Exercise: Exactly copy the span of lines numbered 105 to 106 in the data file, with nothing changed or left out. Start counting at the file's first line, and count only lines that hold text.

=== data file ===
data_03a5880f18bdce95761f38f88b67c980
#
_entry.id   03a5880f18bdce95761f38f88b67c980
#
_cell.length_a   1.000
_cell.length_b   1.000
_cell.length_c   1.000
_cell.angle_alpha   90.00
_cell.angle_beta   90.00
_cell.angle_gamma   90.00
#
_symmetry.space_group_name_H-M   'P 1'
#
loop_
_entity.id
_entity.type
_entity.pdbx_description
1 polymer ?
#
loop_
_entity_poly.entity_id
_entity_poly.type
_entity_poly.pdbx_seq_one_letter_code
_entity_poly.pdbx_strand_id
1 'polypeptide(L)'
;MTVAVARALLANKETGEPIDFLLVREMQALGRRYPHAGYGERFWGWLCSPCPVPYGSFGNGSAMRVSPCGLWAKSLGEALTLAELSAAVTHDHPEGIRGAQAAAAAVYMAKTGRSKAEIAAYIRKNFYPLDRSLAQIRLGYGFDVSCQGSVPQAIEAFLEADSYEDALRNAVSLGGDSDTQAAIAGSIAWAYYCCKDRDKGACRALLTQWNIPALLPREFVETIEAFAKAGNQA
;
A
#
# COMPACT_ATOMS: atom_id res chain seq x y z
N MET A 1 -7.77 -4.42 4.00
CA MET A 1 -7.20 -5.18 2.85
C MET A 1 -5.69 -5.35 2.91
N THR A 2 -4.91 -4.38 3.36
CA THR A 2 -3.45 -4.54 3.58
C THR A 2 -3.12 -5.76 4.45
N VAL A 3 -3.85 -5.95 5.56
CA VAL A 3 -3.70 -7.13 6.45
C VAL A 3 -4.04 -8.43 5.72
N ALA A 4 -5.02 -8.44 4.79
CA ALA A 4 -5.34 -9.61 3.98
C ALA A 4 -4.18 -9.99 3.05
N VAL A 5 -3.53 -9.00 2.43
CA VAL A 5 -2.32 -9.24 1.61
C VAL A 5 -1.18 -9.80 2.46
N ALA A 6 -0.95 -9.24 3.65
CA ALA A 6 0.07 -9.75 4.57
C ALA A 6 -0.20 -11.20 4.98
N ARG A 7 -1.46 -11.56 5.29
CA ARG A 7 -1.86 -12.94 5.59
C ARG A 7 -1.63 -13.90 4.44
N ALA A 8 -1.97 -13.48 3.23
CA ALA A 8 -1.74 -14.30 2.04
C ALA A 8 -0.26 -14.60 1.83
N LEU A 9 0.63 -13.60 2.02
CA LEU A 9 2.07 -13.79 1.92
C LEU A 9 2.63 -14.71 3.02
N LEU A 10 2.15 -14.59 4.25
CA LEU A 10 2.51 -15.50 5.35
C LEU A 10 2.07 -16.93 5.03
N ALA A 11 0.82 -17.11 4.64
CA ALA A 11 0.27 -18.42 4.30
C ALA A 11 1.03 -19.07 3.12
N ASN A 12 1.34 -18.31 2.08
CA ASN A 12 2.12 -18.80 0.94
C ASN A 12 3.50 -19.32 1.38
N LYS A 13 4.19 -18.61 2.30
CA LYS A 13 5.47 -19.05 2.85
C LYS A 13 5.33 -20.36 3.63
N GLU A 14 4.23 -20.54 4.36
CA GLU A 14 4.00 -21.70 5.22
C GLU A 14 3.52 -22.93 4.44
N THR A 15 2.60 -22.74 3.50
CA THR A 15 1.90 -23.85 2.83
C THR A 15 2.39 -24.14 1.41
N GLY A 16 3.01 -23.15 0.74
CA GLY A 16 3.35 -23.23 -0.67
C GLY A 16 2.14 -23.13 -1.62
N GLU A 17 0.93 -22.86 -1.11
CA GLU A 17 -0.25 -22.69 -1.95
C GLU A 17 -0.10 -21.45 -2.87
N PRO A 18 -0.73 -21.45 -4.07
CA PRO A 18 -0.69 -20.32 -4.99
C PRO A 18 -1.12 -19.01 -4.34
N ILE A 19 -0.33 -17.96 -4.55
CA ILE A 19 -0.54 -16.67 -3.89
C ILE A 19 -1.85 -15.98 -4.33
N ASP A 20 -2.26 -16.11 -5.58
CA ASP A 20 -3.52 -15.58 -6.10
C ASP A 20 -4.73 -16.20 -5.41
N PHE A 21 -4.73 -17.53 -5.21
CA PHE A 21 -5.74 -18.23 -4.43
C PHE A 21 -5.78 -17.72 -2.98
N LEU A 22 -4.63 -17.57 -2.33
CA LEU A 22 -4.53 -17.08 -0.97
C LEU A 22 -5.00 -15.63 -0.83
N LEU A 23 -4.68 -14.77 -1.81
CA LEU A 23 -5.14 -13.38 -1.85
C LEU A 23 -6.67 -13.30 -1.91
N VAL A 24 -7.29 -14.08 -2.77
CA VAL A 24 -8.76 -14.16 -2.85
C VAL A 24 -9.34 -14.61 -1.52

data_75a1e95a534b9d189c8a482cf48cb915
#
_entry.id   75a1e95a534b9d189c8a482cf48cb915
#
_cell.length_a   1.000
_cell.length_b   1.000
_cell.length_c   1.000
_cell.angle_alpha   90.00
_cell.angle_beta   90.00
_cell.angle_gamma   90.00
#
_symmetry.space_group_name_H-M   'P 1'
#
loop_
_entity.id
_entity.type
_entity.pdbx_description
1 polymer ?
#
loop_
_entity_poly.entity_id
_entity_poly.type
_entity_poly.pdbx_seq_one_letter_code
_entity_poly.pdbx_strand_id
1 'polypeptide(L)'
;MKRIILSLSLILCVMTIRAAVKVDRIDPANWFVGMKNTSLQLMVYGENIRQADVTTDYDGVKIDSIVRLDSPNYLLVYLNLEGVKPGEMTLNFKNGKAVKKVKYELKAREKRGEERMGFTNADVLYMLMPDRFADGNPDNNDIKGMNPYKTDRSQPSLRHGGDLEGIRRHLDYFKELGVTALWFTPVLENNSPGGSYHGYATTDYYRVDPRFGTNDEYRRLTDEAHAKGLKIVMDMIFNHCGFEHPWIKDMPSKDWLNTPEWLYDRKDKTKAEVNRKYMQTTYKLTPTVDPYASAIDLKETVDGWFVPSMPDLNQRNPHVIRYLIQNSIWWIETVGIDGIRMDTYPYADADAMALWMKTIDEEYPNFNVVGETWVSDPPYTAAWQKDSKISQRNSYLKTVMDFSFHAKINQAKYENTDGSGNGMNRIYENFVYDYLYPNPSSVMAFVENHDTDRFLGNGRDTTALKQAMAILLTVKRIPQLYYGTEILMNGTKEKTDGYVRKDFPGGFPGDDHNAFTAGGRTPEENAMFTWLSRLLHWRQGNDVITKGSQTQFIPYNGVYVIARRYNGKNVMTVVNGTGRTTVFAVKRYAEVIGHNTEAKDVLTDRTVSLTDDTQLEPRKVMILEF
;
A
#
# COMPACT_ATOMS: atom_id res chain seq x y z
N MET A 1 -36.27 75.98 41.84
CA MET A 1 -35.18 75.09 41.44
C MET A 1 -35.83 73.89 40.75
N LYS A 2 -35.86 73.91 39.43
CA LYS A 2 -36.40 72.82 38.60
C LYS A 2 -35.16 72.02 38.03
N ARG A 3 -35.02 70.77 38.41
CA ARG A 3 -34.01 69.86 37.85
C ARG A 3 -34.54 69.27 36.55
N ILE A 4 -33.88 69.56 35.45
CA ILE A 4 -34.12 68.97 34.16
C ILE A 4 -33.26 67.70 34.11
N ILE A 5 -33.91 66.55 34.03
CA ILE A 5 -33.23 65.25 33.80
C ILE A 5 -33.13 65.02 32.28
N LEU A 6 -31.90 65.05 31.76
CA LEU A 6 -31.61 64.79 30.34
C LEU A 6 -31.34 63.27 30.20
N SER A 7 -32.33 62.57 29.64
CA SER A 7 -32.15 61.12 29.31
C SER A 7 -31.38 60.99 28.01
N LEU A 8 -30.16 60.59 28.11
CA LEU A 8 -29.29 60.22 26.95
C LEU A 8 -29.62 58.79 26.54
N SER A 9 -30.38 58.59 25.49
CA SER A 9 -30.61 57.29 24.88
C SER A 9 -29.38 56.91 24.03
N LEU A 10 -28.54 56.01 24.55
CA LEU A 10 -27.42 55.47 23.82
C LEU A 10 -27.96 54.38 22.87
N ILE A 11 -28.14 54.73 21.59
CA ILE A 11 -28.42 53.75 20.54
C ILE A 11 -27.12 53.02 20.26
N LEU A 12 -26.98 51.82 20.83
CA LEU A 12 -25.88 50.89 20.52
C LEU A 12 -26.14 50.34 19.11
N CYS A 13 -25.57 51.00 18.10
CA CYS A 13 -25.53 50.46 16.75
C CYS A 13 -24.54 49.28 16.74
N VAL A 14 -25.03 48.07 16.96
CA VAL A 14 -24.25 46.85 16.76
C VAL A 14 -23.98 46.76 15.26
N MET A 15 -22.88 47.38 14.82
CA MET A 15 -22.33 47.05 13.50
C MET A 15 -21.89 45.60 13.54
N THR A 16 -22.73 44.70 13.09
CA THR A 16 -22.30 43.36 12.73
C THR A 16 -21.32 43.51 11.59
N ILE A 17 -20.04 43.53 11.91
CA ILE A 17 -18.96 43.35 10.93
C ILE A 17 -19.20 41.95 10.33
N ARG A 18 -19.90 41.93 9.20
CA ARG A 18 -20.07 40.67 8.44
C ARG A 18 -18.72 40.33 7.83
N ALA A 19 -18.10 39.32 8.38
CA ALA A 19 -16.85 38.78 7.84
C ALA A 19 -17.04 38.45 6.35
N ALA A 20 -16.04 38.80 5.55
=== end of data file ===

_entry.id   75a1e95a534b9d189c8a482cf48cb915
#